Douglas A. Willinger said...

Professional sports is perhaps the biggest time suck of the masses:

my father for instance goes almost every night with some %#@%@&! game, as do so many others rather then spend time with their families.

Cromwell had a valid point!

Anonymous said...

China and Russia put the blame on some screwed up experiments of US for the earthquake that happened in Haiti.
Chinese and Russian Military scientists, these reports say, are concurring with Canadian researcher, and former Asia-Pacific Bureau Chief of Forbes Magazine, Benjamin Fulford, who in a very disturbing video released from his Japanese offices to the American public, details how the United States attacked China by the firing of a 90 Million Volt Shockwave from the Americans High Frequency Active Auroral Research Program (HAARP) facilities in Alaska
If we can recollect a previous news when US blamed Russia for the earthquake in Georgio. What do you guys think? Is it really possible to create an earthquake by humans?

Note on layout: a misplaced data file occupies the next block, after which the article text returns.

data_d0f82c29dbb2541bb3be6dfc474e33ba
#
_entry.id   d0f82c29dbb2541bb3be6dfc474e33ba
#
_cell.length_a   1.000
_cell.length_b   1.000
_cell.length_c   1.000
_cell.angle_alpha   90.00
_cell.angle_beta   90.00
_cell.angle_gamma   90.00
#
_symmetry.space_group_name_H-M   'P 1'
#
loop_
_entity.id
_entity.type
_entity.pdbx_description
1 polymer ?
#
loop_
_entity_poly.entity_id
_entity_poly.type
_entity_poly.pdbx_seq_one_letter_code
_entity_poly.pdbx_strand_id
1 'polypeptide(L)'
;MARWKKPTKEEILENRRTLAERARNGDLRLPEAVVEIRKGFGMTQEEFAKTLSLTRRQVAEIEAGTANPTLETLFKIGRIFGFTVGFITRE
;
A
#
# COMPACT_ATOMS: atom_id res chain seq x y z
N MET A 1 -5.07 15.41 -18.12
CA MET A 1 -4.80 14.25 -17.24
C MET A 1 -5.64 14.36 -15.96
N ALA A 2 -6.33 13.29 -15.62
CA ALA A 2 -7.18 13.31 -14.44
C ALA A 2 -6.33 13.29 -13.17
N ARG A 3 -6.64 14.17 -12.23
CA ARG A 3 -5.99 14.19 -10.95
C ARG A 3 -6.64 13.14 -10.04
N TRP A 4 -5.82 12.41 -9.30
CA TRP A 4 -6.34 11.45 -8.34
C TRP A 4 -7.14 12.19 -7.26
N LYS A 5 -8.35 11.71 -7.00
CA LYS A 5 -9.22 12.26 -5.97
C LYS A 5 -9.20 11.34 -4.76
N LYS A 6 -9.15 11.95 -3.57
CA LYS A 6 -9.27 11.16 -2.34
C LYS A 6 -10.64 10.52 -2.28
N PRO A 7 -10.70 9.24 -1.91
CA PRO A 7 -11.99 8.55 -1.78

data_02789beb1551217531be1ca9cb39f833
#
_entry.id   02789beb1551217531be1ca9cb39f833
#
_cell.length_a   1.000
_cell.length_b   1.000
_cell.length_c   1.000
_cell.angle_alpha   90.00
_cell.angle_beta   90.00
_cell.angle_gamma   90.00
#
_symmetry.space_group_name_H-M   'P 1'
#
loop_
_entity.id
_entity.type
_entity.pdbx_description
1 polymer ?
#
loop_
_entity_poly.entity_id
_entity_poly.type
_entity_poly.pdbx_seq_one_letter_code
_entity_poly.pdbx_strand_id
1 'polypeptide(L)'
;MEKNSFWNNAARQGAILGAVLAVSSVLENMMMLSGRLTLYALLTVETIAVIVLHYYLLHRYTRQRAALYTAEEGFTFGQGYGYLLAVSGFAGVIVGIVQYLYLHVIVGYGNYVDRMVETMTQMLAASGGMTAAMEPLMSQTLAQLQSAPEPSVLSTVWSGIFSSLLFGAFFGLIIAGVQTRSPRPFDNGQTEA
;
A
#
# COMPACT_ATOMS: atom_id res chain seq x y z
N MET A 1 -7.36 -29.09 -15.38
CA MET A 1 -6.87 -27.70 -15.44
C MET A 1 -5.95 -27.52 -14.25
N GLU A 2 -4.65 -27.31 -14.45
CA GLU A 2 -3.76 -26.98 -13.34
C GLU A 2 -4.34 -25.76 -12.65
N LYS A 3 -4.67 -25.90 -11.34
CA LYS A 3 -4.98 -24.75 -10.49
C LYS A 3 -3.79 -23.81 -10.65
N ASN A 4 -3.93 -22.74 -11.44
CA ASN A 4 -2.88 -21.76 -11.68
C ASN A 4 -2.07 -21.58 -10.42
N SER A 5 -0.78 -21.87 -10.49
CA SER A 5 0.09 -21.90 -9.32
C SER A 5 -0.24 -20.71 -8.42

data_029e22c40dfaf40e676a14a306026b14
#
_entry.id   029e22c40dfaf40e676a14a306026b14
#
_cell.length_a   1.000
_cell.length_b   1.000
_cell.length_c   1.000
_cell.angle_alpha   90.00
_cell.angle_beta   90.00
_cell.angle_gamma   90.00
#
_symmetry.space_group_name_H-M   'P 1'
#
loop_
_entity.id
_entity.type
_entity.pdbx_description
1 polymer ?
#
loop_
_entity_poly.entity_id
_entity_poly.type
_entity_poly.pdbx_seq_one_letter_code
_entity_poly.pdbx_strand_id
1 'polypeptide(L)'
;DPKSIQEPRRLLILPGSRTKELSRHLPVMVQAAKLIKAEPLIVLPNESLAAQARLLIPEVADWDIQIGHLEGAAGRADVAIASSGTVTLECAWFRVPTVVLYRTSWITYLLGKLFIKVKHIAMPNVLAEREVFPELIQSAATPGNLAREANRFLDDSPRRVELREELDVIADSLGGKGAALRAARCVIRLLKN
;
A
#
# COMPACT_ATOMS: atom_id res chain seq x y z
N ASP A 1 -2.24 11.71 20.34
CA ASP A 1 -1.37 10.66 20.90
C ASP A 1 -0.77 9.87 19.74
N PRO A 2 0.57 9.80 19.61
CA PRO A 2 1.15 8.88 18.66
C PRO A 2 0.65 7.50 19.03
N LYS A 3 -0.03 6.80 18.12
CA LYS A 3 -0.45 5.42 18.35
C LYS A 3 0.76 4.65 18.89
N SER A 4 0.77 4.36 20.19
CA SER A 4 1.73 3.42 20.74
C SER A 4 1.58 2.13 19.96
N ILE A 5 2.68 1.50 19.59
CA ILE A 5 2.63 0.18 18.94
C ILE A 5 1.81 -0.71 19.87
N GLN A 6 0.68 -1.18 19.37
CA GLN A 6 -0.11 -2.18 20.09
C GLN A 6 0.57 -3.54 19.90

I came across this [url=]article about Haiti Earthquake[/url] in some blog it seems very interesting, but conspiracy theories have always been there.

Art Olivier said...

Frederic Delano selected the site for The Pentagon. It sits on a very important Masonic ley line.

avles said...

@Blogger Art Olivier
Masonry, Aztec are only deception.
See the same author of this blog a post of him:
"............Then, the brainwashed tour guide told us that: "Oh my, it's a very strange coincidence that the future capital would be positioned there 'between Maryland and Virginia' and that the Pentagon is on the map too. The Farnese might have been psychic. After all they were popes"........."

Art Olivier said...

@Blogger avles
Very interesting! Buildings with a grand entrance like the Farnese Pentagon are usually pointing somewhere. I followed the line to the southeast expecting it to go to the Vatican or Giza, but it did not go to any significant building. It did however go to a 2.8 kilometer diameter circle 12 kilometers from the Nile in Northern Sudan. Perhaps this is an ancient site that relates to the circular courtyard inside of the pentagon. 20° 01' 51.52"N